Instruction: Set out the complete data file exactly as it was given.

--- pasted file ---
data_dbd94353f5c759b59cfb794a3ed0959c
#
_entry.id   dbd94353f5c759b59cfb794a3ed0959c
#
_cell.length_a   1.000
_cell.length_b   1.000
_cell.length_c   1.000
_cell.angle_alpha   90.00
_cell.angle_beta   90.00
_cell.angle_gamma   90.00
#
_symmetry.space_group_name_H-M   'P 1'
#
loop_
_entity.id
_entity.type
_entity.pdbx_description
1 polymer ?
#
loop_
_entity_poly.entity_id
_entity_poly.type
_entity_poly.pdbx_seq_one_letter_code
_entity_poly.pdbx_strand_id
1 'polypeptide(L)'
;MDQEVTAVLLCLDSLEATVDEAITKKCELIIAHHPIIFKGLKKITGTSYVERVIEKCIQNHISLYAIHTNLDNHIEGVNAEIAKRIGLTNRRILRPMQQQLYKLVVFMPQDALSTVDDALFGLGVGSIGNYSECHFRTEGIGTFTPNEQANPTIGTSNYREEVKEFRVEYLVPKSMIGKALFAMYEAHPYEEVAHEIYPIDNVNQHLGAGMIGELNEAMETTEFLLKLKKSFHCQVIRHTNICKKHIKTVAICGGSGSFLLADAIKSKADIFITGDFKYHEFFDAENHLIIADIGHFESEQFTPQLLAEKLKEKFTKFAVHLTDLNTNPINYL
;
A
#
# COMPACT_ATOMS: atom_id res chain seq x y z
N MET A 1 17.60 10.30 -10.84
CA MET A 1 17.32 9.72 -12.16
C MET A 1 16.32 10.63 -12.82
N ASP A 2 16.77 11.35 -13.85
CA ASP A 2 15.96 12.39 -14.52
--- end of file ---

data_dbd94353f5c759b59cfb794a3ed0959c
#
_entry.id   dbd94353f5c759b59cfb794a3ed0959c
#
_cell.length_a   1.000
_cell.length_b   1.000
_cell.length_c   1.000
_cell.angle_alpha   90.00
_cell.angle_beta   90.00
_cell.angle_gamma   90.00
#
_symmetry.space_group_name_H-M   'P 1'
#
loop_
_entity.id
_entity.type
_entity.pdbx_description
1 polymer ?
#
loop_
_entity_poly.entity_id
_entity_poly.type
_entity_poly.pdbx_seq_one_letter_code
_entity_poly.pdbx_strand_id
1 'polypeptide(L)'
;MDQEVTAVLLCLDSLEATVDEAITKKCELIIAHHPIIFKGLKKITGTSYVERVIEKCIQNHISLYAIHTNLDNHIEGVNAEIAKRIGLTNRRILRPMQQQLYKLVVFMPQDALSTVDDALFGLGVGSIGNYSECHFRTEGIGTFTPNEQANPTIGTSNYREEVKEFRVEYLVPKSMIGKALFAMYEAHPYEEVAHEIYPIDNVNQHLGAGMIGELNEAMETTEFLLKLKKSFHCQVIRHTNICKKHIKTVAICGGSGSFLLADAIKSKADIFITGDFKYHEFFDAENHLIIADIGHFESEQFTPQLLAEKLKEKFTKFAVHLTDLNTNPINYL
;
A
#
# COMPACT_ATOMS: atom_id res chain seq x y z
N MET A 1 17.60 10.30 -10.84
CA MET A 1 17.32 9.72 -12.16
C MET A 1 16.32 10.63 -12.82
N ASP A 2 16.77 11.35 -13.85
CA ASP A 2 15.96 12.39 -14.52